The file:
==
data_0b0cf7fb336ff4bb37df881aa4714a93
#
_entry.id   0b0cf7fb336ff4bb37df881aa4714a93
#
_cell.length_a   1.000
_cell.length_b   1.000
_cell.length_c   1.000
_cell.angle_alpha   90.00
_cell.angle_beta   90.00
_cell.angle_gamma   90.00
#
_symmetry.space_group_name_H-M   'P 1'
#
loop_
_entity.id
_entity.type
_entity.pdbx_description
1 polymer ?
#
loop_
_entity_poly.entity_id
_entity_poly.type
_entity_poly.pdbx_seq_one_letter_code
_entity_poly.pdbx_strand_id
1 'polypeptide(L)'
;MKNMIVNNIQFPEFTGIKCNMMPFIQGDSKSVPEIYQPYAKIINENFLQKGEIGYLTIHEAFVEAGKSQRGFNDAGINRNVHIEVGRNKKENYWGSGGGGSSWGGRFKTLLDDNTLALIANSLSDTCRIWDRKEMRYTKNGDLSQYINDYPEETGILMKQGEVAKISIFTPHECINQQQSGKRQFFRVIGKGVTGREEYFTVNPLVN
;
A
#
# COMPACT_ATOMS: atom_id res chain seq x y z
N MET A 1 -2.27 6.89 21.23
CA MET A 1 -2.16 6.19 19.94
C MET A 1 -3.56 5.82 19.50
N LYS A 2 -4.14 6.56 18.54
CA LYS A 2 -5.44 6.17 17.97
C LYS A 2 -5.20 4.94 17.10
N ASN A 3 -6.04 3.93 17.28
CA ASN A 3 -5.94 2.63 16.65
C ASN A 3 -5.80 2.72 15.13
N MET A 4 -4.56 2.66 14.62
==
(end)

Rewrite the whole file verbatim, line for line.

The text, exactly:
data_0b0cf7fb336ff4bb37df881aa4714a93
#
_entry.id   0b0cf7fb336ff4bb37df881aa4714a93
#
_cell.length_a   1.000
_cell.length_b   1.000
_cell.length_c   1.000
_cell.angle_alpha   90.00
_cell.angle_beta   90.00
_cell.angle_gamma   90.00
#
_symmetry.space_group_name_H-M   'P 1'
#
loop_
_entity.id
_entity.type
_entity.pdbx_description
1 polymer ?
#
loop_
_entity_poly.entity_id
_entity_poly.type
_entity_poly.pdbx_seq_one_letter_code
_entity_poly.pdbx_strand_id
1 'polypeptide(L)'
;MKNMIVNNIQFPEFTGIKCNMMPFIQGDSKSVPEIYQPYAKIINENFLQKGEIGYLTIHEAFVEAGKSQRGFNDAGINRNVHIEVGRNKKENYWGSGGGGSSWGGRFKTLLDDNTLALIANSLSDTCRIWDRKEMRYTKNGDLSQYINDYPEETGILMKQGEVAKISIFTPHECINQQQSGKRQFFRVIGKGVTGREEYFTVNPLVN
;
A
#
# COMPACT_ATOMS: atom_id res chain seq x y z
N MET A 1 -2.27 6.89 21.23
CA MET A 1 -2.16 6.19 19.94
C MET A 1 -3.56 5.82 19.50
N LYS A 2 -4.14 6.56 18.54
CA LYS A 2 -5.44 6.17 17.97
C LYS A 2 -5.20 4.94 17.10
N ASN A 3 -6.04 3.93 17.28
CA ASN A 3 -5.94 2.63 16.65
C ASN A 3 -5.80 2.72 15.13
N MET A 4 -4.56 2.66 14.62